The site is in an industrial zone in the North West of Sydney. It is on the edge of a sandstone ridge, surrounded by native bushland and a creek. There are views south to the fast growing skyline of Sydney’s second city, Parramatta, in the geographic centre of the sprawling metropolis.
The small industrial zone is low scale with well-maintained gardens surrounding the factories, offices and warehouses.
The building sits inside a larger complex with twenty other warehouse units and offices in two adjacent buildings in an 8000m2 hillside site.
An existing precast concrete warehouse and brick office were demolished to allow for the new building and the original ‘clinker’ bricks were salvaged, cleaned and reused in the café, courtyard and landscaping.
The client’s representative was an architect and so the brief allowed a little room for more than just the minimal programmatic and function requirements. He requested a recognisable, ‘branded’ building that would help define the rest of the complex as it is redeveloped. The building was to be its own ’sign’, distinguished from the standard box warehouses.
The intent is for the building to become more than just storage warehousing in the future. The design allows for the building to become an active precinct that encourages more customer interaction with the companies that occupy the units. With shopfront retail waning and increased internet purchasing, the possibility of direct sales and product display occurring in the warehouse environment is highly likely. To allow for this, the building is provided with a frontage that addressed the street in a positive, appealing way to encourage engagement. An articulated street front lowers the scale of the complex and the glazed sectional doors open the warehouses up to the street and invite engagement to customers and visitors. This anticipates the changing role of warehousing as it becomes part retail and part service provider.
The café is wedged under the vehicular access bridge, enjoying the liminal landscaped space between the road and the new building. The café façade extends up above street level as a signpost to passing vehicles offering a meeting place to occupants and visitors.
The structure is precast concrete panels supported but concrete columns and post–tensioned floor slabs on the lower level and by a steel framed roof on the upper level. The system allows for very fast construction with up to 15 panels being delivered and craned into position in a single day.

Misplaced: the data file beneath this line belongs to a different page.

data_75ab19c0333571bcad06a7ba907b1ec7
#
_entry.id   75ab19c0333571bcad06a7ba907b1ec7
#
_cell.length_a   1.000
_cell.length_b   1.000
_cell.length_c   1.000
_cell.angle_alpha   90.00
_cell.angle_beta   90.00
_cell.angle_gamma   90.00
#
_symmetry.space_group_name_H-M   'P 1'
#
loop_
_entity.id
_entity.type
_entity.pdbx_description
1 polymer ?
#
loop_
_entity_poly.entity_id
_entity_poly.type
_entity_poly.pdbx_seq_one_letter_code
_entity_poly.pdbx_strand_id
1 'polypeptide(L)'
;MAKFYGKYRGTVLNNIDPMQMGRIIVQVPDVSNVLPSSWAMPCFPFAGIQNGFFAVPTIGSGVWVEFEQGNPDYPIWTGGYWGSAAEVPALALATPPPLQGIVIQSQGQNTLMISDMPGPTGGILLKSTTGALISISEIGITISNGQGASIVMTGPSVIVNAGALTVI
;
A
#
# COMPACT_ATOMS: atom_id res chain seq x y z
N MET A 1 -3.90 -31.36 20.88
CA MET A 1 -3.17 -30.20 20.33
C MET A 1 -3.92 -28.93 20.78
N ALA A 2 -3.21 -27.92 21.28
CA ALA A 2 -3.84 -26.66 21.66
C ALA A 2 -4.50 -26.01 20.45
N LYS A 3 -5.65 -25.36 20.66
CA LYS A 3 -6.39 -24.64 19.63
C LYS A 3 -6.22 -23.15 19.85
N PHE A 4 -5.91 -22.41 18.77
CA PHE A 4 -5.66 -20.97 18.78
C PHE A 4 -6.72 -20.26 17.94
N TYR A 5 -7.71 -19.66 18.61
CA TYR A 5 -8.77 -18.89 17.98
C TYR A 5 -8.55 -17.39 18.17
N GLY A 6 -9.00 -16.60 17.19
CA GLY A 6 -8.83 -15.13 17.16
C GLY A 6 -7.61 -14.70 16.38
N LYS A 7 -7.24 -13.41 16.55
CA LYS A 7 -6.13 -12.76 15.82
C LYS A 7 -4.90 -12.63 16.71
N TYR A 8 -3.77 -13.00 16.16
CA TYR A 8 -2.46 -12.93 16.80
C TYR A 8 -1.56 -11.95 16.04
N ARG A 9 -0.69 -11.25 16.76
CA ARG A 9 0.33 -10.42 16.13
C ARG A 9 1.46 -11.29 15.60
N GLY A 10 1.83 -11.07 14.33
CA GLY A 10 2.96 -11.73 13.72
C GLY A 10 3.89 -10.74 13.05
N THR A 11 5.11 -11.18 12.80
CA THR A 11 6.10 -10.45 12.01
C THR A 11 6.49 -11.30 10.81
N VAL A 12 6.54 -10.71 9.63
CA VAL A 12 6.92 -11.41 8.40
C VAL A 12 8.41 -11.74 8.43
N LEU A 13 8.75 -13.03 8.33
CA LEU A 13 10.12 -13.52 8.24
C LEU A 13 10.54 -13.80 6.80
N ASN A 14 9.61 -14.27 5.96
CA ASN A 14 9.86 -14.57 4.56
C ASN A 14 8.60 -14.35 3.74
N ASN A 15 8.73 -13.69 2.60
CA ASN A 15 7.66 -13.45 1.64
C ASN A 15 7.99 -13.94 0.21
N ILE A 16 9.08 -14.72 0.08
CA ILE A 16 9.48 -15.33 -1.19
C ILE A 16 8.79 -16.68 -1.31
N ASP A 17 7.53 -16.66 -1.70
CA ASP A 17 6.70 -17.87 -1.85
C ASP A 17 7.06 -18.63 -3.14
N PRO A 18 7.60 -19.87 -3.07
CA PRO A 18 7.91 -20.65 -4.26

The panels are articulated with a simple repetitive arrangement of recessed boxes and projecting windows. There are just four panel types to maximise production efficiency but they are shuffled to create the appearance of a more complex façade. The projecting, precast concrete windows are matching but rotated and positioned in different locations to add complexity.
The interiors are uncompromising in their utility with exposed precast concrete, steel and blockwork. Services are similarly exposed to allow ease of access and upgrade.
The client’s requirements for sustainability were met with the use of materials that prioritised longevity and robustness over economy, by minimising surface finishes and therefore maintenance, and with the installation of a 72kW solar array to supply power to the units and the cafe.
The playful façade is an unexpected delight in an industrial zone but the building is backed by a rational, efficient design.
RAAarchitects, led by Erik Rudolfsson and Joseph Alliker, is an internationally award winning practice, that focuses the power of high quality design on the experience of people who use their spaces, through efficiency, sustainability, economy, innovation and beauty.
Since its establishment in 2010, its projects have included aged care, child care, industrial, multi-residential, residential, commercial and hospitality.
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